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Building an ETL pipeline on Google Cloud, A beginner guide to Apache Beam and Dataflow - Part II

Posted on:May 20, 2022 at 01:40 PM

Apache beam and Dataflow

In the previous post, we had an overview on how Apache beam works. And we built a pipeline that goes through the public data of Covid19 in Google BigQuery, and it processes it. In today’s post, we will run the same pipeline in Dataflow, and see the flow and how it goes

What is Google Dataflow?

Google Dataflow is a fully managed service that simplifies and scales data processing for both streaming and batch workloads. It provides a serverless infrastructure for executing Apache Beam pipelines, enabling businesses to focus on data processing tasks rather than managing infrastructure. Dataflow’s auto-scaling capabilities ensure optimal resource utilization, while its cost optimization features help control expenses. It also integrates seamlessly with other Google Cloud services, making it a powerful tool for building comprehensive data analytics solutions.

How does it work?

Dataflow utilizes a data pipeline model, where data flows through a series of stages. These stages can encompass reading data from a source, transforming and aggregating it, and writing the processed data to a destination. Pipelines can range from straightforward to more intricate data processing tasks. For instance, a pipeline might:

An Apache Beam-defined pipeline does not specify how it will be executed. This responsibility falls on the runner, which is responsible for running an Apache Beam pipeline on a designated platform. Apache Beam offers multiple runners, including the Dataflow runner.

Let’s run our pipeline in Dataflow

Following the previous guide, we will be running the same pipeline, but this time in DataflowRunner instead of LocalRunner. You can point out to this repository for full source code.

Preparing for Dataflow Execution

First, let’s prepare for the dataflow execution by setting up our environment.

The Google Cloud CLI

First, we will need to install the Google Cloud CLI. It will help us to interact with our GCP resources. For dataflow, the CLI will be helpful for authenticating using a service account, creating flex-templates, building docker images for the GCR, and other functionalities. In this guide it won’t be much helpful since we’re keeping the guide simple, but it will be required for authenticating using the SA.

You can download it and install it from this google guide.

Service account

It’s always recommended to use service accounts for interacting with cloud resources, instead of using personal accounts. You can refer to the part I of this guide to take a look on how to setup a SA. For now, we assume that you already have your SA key.

Authenticate to GCP resources using the following command: gcloud auth activate-service-account --key-file=PATH_TO_CREDS_FILE

Enable Dataflow API

Make sure to enable the Dataflow API in your GCP project.

Submitting beam job to Dataflow

We will be using same core command of the previous guide, however, we will need to specify extra variables.

--project gcp_project
--runner dataflow 
--region europe-west3 
--temp_location gs://gcs_bucket/jobs/tmp 
--dataset "beam_lab"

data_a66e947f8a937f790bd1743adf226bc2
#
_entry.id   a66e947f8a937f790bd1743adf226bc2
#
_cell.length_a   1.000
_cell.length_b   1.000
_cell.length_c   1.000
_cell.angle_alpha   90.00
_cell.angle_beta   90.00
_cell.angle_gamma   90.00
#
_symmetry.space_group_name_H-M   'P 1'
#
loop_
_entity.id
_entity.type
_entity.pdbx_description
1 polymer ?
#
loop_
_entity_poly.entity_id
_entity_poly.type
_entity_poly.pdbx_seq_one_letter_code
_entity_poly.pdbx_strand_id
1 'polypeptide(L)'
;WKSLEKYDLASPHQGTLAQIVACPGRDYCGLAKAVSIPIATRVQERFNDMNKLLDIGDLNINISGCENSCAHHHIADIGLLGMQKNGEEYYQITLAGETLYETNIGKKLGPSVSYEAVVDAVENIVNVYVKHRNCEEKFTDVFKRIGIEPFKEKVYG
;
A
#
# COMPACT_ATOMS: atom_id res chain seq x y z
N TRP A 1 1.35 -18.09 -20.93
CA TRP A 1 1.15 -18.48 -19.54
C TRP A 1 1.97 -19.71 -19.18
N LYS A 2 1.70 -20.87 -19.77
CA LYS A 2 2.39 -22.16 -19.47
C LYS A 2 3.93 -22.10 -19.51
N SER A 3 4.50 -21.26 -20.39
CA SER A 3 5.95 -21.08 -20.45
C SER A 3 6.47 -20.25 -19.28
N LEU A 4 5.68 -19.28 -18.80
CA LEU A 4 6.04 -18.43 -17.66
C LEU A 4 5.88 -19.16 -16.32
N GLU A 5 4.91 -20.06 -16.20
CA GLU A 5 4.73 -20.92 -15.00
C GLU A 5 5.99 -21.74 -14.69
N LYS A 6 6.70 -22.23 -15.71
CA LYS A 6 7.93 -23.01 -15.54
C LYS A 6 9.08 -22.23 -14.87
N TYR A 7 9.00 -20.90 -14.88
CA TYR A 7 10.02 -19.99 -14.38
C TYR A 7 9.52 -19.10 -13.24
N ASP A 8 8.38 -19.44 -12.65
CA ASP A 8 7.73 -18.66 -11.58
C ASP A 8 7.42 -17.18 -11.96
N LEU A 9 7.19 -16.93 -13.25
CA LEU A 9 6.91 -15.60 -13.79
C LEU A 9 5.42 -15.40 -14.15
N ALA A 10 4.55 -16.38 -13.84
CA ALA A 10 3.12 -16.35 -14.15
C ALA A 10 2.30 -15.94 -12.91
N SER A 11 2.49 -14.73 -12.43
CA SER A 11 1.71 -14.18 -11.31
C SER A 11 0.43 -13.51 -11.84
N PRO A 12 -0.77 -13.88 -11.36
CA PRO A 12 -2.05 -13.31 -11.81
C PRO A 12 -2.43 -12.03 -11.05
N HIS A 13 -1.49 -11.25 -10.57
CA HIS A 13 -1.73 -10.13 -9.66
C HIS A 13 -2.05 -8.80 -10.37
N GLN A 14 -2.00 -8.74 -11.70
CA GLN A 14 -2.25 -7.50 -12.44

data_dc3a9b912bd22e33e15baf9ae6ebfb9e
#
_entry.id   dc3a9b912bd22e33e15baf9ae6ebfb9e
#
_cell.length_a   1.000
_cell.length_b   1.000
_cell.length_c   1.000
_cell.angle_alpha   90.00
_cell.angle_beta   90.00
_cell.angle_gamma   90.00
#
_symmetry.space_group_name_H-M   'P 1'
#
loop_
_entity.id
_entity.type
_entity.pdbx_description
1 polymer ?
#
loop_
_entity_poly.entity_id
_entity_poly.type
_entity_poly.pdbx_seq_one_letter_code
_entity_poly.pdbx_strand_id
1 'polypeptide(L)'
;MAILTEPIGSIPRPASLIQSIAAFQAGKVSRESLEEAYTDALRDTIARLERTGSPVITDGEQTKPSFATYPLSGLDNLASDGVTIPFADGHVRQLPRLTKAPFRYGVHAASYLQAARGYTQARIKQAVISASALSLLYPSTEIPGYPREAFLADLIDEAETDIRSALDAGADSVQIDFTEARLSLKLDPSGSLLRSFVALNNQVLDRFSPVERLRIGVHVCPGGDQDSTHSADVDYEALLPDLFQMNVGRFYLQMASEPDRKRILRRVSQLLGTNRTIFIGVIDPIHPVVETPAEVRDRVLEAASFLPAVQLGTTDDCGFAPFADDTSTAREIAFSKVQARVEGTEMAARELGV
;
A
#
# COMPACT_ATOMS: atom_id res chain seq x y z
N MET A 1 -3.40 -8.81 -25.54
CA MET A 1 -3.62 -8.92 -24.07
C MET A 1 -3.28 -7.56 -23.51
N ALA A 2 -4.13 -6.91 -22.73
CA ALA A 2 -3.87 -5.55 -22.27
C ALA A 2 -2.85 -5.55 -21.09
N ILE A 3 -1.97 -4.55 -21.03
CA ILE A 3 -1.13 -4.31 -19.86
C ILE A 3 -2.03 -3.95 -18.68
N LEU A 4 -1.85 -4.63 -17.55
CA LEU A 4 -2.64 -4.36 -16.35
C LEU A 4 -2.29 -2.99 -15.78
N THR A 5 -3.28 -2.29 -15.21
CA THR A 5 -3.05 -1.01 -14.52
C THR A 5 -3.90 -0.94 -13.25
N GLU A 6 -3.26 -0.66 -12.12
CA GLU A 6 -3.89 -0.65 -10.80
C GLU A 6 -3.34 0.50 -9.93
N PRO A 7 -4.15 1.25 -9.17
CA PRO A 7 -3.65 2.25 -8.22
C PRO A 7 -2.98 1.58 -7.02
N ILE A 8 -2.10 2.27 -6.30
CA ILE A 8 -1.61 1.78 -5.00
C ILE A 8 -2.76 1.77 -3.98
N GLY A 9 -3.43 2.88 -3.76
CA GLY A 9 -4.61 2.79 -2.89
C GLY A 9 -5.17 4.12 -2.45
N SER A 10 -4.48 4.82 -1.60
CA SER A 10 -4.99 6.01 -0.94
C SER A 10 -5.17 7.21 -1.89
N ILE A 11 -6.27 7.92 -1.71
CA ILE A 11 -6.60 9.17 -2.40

--input "covid_input" 
--output "covid_results" 
--service-account-email ""

The Dataflow UI

Once the job submitted, you can monitor its execution through a graph:

Dataflow graph

The graph representes all the ptransformations that the job is going through, if you click on a specific transformation, you can still find extra details about each execution step, such as the number of elements in the input pcollection, the nunber of elements in the pcollection, the execution time and other metrics.

You can observe all the job info in the sidebar of the UI

Dataflow graph

Further more, you can observe some other job metrics such as the scaling, the CPU and memory utilisations, as well as the throughput

Dataflow graph

And finalyy one of the important things that you can monitor as well, is the cost. Details about dataflow pricing

Dataflow graph

Auto-scaling dataflow jobs

Scaling Dataflow jobs is like adjusting the number of people working on a task. When there’s a lot of data to process, Dataflow automatically adds more workers to handle the workload. When the data processing is done, Dataflow removes the extra workers to save resources. This ensures that Dataflow jobs run efficiently and cost-effectively.

Let’s try running same previous pipeline, but this time, instead of running our input query on 1000 elements, we will pick 10 millions input of records, and see how our dataflow job will behave.

We will be changing our input pcollection to the following code

p| 'Read delta' >>
                  query="select * from bigquery-public-data.covid19_open_data.covid19_open_data limit 10000000",

And we will re-trigger our pipeline with the same previous command. The first thing we notice in the beginning is the job will start with one worker trying to process the input elements

Dataflow graph - parallel

After that, dataflow will notice that the job requires more computations, so it will request to rase the workers Dataflow par log Dataflow par log

So the new graph shows that more elements are being processed per seconds

Dataflow par log

Dataflow is one of my favorite tools that, in accordance with apache beam, makes a perfect combination for parallel processing that can help run ETLs, scrapers, processors, and many type of jobs.

If you speak Moroccan Darija, I’ve had a talk in BlaBlaConf 2022, about beam and Dataflow: a perfect combination for parallel processing, feel free to check it.